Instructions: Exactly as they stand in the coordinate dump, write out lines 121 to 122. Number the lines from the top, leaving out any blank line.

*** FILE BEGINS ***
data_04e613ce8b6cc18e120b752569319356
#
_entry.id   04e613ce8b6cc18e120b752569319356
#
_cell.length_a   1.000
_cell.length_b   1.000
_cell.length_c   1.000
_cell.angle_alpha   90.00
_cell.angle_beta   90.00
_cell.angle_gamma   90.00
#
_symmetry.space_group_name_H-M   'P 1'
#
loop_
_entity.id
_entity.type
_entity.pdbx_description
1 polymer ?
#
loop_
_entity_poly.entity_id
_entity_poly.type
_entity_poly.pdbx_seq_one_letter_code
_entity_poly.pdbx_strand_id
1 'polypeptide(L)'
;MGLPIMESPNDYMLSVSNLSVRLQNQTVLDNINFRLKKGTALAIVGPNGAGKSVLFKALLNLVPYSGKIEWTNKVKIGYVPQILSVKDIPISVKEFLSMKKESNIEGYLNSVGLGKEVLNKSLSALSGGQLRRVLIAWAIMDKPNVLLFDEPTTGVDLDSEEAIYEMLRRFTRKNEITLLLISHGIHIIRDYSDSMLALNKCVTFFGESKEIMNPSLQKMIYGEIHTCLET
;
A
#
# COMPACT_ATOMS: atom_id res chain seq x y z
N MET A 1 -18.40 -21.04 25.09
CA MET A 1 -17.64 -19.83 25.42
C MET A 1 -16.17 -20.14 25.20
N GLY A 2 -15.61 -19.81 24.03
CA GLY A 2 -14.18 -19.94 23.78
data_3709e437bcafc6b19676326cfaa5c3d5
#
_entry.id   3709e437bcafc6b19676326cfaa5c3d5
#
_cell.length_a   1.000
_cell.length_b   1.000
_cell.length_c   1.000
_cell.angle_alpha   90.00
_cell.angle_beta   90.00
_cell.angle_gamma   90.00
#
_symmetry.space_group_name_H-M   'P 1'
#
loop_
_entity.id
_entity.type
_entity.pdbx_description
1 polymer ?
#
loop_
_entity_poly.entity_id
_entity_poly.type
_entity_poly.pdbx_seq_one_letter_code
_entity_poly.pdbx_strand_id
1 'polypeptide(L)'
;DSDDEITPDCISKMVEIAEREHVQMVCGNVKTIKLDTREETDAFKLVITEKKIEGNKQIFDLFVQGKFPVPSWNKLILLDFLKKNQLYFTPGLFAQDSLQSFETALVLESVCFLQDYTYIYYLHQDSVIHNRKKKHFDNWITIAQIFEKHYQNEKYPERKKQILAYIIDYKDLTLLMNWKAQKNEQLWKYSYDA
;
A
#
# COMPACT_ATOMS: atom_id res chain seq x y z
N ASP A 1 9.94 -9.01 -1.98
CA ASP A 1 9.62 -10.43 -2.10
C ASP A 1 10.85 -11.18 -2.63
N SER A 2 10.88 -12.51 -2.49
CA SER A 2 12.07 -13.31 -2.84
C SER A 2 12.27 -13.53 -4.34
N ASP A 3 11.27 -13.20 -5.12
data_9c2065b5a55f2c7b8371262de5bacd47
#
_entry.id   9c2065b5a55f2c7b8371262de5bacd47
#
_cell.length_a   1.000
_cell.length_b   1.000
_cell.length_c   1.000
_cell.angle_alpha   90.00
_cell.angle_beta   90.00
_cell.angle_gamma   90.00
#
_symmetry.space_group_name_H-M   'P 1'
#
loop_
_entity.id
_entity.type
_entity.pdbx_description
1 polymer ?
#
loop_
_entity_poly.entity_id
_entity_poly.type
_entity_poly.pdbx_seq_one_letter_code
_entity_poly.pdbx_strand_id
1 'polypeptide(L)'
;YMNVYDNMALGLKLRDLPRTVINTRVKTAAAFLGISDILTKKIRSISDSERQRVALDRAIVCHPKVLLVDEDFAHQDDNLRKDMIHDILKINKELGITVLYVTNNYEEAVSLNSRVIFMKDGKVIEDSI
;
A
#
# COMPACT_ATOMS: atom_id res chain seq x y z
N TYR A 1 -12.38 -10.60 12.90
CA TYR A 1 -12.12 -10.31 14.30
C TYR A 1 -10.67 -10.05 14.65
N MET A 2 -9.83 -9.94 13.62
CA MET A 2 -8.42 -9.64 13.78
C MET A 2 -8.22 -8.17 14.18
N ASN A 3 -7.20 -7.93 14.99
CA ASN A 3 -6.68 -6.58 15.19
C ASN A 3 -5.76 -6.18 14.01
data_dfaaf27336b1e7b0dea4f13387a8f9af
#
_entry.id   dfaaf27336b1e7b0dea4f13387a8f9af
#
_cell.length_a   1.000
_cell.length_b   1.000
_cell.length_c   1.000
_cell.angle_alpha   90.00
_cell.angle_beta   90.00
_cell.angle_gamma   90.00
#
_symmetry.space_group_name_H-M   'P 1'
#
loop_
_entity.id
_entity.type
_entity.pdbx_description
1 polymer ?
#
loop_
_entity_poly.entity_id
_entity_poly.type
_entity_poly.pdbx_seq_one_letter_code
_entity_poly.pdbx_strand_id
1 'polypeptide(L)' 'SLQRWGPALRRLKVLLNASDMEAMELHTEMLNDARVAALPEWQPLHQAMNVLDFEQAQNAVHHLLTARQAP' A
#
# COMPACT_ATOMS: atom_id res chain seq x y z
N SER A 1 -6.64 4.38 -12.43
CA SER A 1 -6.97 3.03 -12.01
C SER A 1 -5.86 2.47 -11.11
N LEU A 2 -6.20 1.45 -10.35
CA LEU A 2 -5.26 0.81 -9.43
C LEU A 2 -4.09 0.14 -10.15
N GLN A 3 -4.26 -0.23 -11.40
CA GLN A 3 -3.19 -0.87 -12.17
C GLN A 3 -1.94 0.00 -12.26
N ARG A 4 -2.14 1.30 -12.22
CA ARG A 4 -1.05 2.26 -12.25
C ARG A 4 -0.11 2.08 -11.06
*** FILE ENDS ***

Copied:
_cell.angle_gamma   90.00
#